For one reason or another, java often gets bad press for being inefficient, and it's true that it's often less resource-hungry to write things in a language such as C. But there are many advantages to using java (this javaworld article
mentions some of the most important). However, memory utilisation isn't usually one of them, and although quite old, this article
shows how much of a difference there can be. So how can you start to redress the balance? Well, for one, make sure your developers understand java's use of memory and how certain structures use memory. This presentation
should be required reading for all java developers in my opinion
. This blog entry will talk about shared classes, and how you can use them to recover some of the memory on your machine that has been lost to java applications.
Shared classes can help, and they are available in IBM's Java 5 SDK and
above. As the name suggests it allows you to share classes across
multiple JVM invocations, so you no longer have to have large amounts
of your JVMs' address space duplicated multiple times for system
classes. Yes this is effectively implementing shared libraries for
java, but we're not making much use of it yet.
A typical developer's desktop might have several applications running, for example Notes, Symphony, a copy of
Eclipse for development work, maybe an applications server too. If all of these can use the same JVM then you can reduce the overheads and improve performance. With the
IBM JVM which I'm concentrating on here (Most people use Linux or Windows desktops where an IBM JVM is available) you can set options using
the IBM_JAVA_OPTIONS variable, but some of the proprietory startup
scripts in our applications prevent you from setting this in a way that
takes effect. So in order to share classes properly you have to:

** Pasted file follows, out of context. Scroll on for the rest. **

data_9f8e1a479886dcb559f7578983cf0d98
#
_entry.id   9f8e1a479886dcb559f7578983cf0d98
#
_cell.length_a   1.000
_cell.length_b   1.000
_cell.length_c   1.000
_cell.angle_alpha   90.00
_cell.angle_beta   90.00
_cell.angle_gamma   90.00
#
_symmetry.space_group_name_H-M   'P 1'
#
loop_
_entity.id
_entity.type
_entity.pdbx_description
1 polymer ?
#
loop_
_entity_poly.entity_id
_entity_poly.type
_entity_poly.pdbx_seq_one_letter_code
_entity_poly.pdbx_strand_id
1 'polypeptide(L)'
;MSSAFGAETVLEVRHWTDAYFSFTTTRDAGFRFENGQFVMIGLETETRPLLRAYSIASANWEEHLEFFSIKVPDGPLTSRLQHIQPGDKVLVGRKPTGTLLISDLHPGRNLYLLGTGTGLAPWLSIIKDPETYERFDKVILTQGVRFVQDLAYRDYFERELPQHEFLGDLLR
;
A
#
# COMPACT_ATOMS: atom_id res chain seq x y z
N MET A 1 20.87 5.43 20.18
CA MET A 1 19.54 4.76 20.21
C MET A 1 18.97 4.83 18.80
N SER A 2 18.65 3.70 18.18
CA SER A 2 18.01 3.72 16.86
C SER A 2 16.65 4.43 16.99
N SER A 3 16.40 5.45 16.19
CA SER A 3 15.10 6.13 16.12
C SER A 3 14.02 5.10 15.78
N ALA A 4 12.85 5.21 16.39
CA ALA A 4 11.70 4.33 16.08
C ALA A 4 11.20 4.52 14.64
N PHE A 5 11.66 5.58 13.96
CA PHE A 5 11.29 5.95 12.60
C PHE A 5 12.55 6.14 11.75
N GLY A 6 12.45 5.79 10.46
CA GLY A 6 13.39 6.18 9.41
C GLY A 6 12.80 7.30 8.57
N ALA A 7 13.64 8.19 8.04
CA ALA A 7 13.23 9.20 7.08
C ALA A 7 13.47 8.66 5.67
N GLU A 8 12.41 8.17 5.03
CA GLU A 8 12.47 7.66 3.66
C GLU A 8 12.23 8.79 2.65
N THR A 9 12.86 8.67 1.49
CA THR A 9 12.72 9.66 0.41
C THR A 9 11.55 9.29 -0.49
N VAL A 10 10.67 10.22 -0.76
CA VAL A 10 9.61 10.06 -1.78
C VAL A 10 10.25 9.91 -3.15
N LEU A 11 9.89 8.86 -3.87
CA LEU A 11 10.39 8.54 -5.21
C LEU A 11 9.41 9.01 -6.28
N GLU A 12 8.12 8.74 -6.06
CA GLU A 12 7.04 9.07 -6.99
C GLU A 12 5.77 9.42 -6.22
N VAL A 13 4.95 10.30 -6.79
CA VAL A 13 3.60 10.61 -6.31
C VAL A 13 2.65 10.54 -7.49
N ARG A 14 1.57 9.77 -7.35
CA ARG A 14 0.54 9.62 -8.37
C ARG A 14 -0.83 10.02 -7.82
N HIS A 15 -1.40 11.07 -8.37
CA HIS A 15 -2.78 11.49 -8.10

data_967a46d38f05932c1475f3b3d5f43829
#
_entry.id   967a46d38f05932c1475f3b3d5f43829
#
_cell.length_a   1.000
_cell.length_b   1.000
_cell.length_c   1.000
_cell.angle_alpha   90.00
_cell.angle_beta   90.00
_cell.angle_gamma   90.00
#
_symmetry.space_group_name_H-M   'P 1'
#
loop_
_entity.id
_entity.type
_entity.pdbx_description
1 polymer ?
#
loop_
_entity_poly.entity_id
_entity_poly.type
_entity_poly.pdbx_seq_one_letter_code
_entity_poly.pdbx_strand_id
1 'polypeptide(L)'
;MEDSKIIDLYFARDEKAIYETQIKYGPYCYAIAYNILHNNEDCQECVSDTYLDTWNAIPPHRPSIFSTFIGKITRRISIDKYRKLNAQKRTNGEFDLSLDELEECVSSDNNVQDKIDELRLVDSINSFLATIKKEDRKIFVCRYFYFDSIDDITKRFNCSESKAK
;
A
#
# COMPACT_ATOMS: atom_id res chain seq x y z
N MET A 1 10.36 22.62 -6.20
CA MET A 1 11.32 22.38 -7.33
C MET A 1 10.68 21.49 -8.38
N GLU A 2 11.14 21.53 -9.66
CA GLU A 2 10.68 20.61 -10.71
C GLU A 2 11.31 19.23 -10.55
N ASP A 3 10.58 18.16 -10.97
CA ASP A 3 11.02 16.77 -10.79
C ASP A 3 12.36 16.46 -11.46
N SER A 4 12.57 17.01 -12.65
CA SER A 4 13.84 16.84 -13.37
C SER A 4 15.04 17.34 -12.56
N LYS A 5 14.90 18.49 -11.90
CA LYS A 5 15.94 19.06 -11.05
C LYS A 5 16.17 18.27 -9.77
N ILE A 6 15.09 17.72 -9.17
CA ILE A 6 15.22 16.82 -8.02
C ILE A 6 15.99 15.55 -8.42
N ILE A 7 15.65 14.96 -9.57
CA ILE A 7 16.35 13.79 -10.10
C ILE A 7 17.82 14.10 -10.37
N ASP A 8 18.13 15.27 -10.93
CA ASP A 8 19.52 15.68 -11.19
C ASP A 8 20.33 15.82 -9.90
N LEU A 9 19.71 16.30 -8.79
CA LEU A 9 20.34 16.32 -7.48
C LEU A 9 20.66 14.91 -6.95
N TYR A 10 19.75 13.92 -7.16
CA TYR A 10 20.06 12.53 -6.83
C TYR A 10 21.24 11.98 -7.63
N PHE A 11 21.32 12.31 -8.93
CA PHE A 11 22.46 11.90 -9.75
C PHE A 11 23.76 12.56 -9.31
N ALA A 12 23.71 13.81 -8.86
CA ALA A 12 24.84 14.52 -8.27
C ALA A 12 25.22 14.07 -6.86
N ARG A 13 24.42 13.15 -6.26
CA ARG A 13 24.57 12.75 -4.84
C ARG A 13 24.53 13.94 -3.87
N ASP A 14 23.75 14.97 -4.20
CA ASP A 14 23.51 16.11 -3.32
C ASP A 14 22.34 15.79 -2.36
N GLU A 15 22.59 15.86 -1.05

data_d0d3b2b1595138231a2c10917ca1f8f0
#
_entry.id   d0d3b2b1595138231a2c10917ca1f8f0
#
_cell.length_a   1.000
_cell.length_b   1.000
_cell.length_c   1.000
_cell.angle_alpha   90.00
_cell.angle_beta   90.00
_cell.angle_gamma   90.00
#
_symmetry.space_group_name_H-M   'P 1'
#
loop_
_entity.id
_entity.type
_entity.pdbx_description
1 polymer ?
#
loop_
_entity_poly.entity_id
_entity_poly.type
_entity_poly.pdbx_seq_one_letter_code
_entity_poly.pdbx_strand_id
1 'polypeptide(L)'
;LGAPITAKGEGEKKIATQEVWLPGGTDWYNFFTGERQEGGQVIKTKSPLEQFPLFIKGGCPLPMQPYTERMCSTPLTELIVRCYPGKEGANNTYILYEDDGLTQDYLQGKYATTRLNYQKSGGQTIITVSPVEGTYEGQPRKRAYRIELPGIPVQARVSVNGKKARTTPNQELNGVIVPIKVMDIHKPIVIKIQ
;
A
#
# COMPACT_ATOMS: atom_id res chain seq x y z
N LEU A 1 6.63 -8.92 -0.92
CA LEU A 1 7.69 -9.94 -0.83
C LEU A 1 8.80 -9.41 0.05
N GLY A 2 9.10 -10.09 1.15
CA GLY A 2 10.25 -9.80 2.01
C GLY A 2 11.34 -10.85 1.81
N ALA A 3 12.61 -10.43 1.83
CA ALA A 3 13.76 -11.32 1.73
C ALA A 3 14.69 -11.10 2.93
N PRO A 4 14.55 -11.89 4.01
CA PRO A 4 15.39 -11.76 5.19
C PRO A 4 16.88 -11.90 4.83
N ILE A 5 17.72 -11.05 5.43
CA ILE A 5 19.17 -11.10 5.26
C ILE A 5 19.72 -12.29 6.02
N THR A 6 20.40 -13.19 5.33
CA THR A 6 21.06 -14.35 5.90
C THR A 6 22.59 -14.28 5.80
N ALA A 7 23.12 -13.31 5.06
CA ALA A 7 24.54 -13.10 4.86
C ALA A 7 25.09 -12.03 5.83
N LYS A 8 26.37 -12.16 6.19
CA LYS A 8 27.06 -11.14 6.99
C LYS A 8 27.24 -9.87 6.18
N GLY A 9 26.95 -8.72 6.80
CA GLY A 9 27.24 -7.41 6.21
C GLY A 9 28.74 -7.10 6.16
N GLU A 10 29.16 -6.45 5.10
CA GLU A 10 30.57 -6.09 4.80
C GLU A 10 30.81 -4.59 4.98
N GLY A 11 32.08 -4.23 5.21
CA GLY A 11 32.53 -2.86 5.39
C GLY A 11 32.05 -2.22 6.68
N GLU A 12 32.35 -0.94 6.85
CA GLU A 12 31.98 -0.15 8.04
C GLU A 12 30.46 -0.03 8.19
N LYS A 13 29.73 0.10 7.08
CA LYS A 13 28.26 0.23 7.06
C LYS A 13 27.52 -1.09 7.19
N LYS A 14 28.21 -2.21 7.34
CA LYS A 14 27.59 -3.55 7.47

- Point all applications at the same underlying JVM
- Set the JVM options to enable shared classes
- If the application sets it's own JVM options, you may need to find a way to override them to stop it ignoring your shared classes options
The first and third of these will probably plant you in the
'unsupported' category if your apps stop working, but works in many
The second of these is often very simple.:
then run your application with a suitable level of JVM. Caches are
named, by default, the same as the user ID who is running the JVM. The
second pair of examples above lets you override the name and disk
location of the shared classes. The class files will be created in that
directory, and will be given a unique name for the level of JVM you are
running, and the name of the cache (caches can't be shared across
different JVM levels) You can also adjust the cache size (at the point
when it is initially created) by adding -Xscmx64M
(for example) - by default your cache size will be 16Mb. On unix,
/var/cache/java would be a good location for a system-wide shared
cache, or you could store it in your home directory.
AOT compilation is new in IBM's java 6.
Because the caches mentioned in the previous section are persistent on